A Night Out

A Prose Poem by Emily Wagner

I wonder what my coffee mug saw. It was left outside overnight, sitting politely on the porch railing facing the road, waiting to be remembered. It had been used last evening as a comfortable distraction, during a visit with a friend I had not seen for months, and when I did remember after a hasty clean up before putting my boys to bed that it had, in fact, been left there on the front porch, I was already on the verge of sleep myself,  the rice bag positioned perfectly at my feet. The mug would have to wait until morning. So as I was walking out the door this morning to take my son to school, there it was, wettened by the morning drizzle, just where I had left it, of course. This particular mug has a cartoon image of me on it,looking a little bit like a character from The Simpsons, and I am sitting behind a large desk surrounded by books. It was a personalized gift from my teaching colleague and the very same friend I had been visiting with last evening when the change from my normal routine had me leaving things where they did not belong. I felt the twinge of guilt as I picked it up, for the rain looked a bit like tears. Then I quickly remembered that one should never, under any circumstances, make assumptions about others’ feelings. After all, instead of earnestly longing for the warmth the house provides, feeling uncomfortable about the coldness of night closing in, maybe my mug was exhilarated by the spreading coolness, the endless possibilities of being in a different place, new things to see and explore. This mug had certainly never been left outside overnight, despite its frequent use. Perhaps it ended up having a congenial conversation with the critter that is currently digging in our front mulch bed, or maybe it shared an untested joke with the Carolina wren that sings at 6 am while perched in our arborvitae. The wren did seem noticeably more jubilant than usual this morning, now that I think about it. As I washed the mug later in the morning, I noticed the image of me there now looked different, arms more forcefully crossed, brow most certainly furrowed and pointing down to a disgusted frown. And as I wiped it dry and turned toward the place where it belonged, in the cabinet next to the coffee filters and between the other mugs, it started to grumble under its breath. Then just as I began to turn it upside down into its usual position, it let fly a string of horrible profanity, causing me to step back in shock. I closed the cabinet door quickly to quell the all-out coffee mug revolt at its start, for who knows where else that could lead. But as I was turning toward the dining room, I felt a sense of obligation, and so I called back toward the kitchen,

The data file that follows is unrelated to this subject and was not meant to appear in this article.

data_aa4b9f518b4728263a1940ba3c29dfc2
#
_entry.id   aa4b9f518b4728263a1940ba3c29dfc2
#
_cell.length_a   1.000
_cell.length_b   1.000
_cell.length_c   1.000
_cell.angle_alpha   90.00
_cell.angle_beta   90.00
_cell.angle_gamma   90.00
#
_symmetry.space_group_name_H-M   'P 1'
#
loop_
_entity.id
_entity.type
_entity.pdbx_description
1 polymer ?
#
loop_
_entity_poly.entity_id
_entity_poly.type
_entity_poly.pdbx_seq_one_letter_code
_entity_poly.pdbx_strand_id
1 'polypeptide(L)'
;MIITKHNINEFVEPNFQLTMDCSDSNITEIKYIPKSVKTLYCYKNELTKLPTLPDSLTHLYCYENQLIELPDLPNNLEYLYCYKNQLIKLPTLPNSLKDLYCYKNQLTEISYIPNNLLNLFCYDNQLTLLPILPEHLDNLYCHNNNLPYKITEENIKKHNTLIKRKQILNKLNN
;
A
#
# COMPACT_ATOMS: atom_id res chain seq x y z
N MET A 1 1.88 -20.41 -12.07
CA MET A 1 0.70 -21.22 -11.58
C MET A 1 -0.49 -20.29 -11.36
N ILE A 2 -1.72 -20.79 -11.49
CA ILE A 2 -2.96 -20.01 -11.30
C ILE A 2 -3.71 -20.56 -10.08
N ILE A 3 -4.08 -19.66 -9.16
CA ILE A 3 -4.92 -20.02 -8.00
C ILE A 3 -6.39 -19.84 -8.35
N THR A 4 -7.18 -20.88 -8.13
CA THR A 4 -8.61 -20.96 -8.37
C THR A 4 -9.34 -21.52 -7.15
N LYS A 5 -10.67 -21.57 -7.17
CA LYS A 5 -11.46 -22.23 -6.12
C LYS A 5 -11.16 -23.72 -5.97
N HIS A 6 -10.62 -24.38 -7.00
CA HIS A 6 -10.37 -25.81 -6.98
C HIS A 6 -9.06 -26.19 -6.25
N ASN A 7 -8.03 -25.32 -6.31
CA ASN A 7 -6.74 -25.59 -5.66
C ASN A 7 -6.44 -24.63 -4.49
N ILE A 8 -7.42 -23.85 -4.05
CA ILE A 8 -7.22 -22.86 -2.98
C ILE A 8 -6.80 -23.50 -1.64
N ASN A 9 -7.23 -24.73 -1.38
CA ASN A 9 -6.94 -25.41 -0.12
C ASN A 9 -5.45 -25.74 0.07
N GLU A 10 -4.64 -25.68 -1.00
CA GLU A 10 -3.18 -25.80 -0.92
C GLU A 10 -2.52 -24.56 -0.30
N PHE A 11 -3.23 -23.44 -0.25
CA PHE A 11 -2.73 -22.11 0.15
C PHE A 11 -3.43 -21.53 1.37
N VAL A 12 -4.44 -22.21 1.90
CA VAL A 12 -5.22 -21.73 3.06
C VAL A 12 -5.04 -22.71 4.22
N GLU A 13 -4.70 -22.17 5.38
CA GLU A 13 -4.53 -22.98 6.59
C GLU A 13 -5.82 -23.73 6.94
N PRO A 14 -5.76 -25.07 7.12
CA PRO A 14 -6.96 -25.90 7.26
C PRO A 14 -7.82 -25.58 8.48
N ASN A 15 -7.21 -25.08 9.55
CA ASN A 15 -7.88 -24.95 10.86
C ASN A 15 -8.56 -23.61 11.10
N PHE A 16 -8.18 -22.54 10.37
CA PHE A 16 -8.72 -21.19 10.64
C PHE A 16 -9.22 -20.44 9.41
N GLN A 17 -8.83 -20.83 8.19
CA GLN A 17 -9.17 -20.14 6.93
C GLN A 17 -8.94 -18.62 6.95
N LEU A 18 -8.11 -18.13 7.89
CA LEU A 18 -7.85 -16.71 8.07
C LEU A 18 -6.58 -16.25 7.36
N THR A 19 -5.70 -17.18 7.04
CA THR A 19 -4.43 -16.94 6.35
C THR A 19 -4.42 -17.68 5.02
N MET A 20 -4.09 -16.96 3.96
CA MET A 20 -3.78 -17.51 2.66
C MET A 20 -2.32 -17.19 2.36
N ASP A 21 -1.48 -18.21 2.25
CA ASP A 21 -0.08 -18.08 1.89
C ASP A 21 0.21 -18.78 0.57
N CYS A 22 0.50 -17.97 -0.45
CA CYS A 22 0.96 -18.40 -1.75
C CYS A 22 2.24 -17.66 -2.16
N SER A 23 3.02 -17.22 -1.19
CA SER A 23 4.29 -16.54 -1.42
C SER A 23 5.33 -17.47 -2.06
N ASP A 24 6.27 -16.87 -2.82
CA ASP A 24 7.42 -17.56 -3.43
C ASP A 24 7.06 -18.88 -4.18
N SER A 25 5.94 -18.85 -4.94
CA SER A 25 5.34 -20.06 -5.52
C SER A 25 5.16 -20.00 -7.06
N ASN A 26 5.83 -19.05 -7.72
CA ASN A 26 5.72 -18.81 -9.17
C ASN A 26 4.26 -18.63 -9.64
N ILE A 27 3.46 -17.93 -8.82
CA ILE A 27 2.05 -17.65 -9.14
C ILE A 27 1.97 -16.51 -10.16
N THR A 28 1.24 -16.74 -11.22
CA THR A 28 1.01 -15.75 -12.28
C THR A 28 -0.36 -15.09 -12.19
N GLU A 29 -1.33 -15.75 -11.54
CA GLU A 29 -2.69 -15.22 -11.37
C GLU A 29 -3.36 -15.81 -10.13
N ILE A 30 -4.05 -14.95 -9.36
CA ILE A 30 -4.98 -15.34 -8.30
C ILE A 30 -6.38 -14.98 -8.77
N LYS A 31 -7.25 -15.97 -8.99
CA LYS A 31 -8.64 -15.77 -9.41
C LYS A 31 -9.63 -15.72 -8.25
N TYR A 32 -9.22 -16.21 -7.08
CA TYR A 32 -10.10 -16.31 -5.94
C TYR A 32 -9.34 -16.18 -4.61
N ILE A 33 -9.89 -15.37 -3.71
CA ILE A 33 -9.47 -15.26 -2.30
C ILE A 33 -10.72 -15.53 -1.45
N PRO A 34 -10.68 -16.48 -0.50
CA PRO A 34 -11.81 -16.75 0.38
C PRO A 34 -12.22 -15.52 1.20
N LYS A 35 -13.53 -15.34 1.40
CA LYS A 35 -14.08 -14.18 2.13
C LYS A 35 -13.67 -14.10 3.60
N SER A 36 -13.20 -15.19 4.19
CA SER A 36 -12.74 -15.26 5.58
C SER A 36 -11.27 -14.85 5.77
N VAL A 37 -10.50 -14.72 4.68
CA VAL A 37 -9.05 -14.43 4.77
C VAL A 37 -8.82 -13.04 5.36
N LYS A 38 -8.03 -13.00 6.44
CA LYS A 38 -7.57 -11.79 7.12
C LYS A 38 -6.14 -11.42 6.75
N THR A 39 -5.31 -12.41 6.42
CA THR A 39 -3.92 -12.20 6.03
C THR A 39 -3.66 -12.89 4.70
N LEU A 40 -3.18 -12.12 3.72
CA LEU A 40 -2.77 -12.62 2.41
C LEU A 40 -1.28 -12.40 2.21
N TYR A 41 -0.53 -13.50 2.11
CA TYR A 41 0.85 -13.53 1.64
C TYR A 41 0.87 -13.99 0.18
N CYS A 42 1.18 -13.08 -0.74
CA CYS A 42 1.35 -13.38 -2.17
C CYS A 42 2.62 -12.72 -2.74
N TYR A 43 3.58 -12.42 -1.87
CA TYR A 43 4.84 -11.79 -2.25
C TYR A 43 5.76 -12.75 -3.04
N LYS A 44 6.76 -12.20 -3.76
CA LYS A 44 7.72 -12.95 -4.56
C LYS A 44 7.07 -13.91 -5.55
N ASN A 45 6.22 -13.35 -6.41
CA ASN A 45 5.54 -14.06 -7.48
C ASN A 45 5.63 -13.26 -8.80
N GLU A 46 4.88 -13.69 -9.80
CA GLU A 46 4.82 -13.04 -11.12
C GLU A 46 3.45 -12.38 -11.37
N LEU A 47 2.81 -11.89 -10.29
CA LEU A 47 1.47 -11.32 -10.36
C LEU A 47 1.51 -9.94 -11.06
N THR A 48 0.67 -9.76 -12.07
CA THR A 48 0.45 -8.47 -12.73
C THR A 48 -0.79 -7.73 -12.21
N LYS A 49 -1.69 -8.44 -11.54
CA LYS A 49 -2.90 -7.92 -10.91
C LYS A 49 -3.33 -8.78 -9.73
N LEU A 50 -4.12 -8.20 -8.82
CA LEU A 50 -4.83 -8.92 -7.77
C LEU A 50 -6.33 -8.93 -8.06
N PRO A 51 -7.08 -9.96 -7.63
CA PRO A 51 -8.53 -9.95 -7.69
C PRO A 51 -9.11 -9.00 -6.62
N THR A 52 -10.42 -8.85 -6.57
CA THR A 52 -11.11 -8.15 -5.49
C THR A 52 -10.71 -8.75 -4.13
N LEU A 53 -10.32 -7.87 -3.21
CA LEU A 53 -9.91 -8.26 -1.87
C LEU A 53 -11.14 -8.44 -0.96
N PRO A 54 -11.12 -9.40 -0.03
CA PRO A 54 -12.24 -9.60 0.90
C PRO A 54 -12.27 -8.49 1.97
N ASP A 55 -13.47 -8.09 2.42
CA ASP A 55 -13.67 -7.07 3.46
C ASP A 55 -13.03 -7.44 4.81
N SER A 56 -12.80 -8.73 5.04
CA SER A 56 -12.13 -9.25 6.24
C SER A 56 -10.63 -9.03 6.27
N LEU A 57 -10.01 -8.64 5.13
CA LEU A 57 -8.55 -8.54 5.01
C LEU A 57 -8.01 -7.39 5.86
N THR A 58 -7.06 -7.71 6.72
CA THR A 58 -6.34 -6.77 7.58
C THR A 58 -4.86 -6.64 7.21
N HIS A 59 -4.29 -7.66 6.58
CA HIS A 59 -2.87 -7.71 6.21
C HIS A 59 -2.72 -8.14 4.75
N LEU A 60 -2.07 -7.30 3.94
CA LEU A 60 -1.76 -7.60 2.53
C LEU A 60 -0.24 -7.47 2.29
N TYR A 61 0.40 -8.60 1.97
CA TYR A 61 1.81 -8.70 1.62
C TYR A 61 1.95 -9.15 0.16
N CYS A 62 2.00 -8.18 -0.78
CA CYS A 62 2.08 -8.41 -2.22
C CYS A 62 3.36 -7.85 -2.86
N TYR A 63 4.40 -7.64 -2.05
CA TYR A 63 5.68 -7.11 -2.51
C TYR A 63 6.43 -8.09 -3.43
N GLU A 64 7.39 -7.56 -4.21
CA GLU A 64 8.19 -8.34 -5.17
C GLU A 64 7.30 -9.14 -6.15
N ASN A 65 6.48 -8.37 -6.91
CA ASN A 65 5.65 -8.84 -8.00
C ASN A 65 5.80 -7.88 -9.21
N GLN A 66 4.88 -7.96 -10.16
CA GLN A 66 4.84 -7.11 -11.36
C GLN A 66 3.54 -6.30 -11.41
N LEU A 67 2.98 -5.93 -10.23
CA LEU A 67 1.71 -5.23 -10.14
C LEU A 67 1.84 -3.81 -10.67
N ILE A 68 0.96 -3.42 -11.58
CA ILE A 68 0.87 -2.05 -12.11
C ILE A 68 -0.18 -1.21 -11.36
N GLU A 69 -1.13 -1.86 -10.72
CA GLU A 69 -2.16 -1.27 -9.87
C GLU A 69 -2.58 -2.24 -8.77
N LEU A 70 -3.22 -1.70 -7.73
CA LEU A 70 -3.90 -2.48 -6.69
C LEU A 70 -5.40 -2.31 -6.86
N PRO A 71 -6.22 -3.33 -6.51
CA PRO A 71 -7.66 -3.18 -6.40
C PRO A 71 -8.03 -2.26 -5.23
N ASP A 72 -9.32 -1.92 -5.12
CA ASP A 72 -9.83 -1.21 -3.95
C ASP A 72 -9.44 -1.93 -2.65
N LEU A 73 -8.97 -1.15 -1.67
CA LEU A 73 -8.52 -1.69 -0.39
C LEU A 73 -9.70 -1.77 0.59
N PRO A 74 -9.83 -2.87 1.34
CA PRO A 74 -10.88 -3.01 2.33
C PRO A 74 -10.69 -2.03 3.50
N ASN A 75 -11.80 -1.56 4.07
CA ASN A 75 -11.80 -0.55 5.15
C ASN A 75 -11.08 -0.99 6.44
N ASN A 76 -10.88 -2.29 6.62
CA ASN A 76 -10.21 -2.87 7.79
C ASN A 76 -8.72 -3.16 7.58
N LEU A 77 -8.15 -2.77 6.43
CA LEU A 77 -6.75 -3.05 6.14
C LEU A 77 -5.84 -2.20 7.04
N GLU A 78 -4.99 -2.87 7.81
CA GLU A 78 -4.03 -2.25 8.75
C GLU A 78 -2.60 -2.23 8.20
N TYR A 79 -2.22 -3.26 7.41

I’m sorry, friend.

Emily Wagner teaches English at a public high school in rural central Pennsylvania and tries to share her love of poetry with her students by making it as accessible as possible. She lives with her husband and two sons.


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  1. Thank you for the feedback! It was certainly fun to write.

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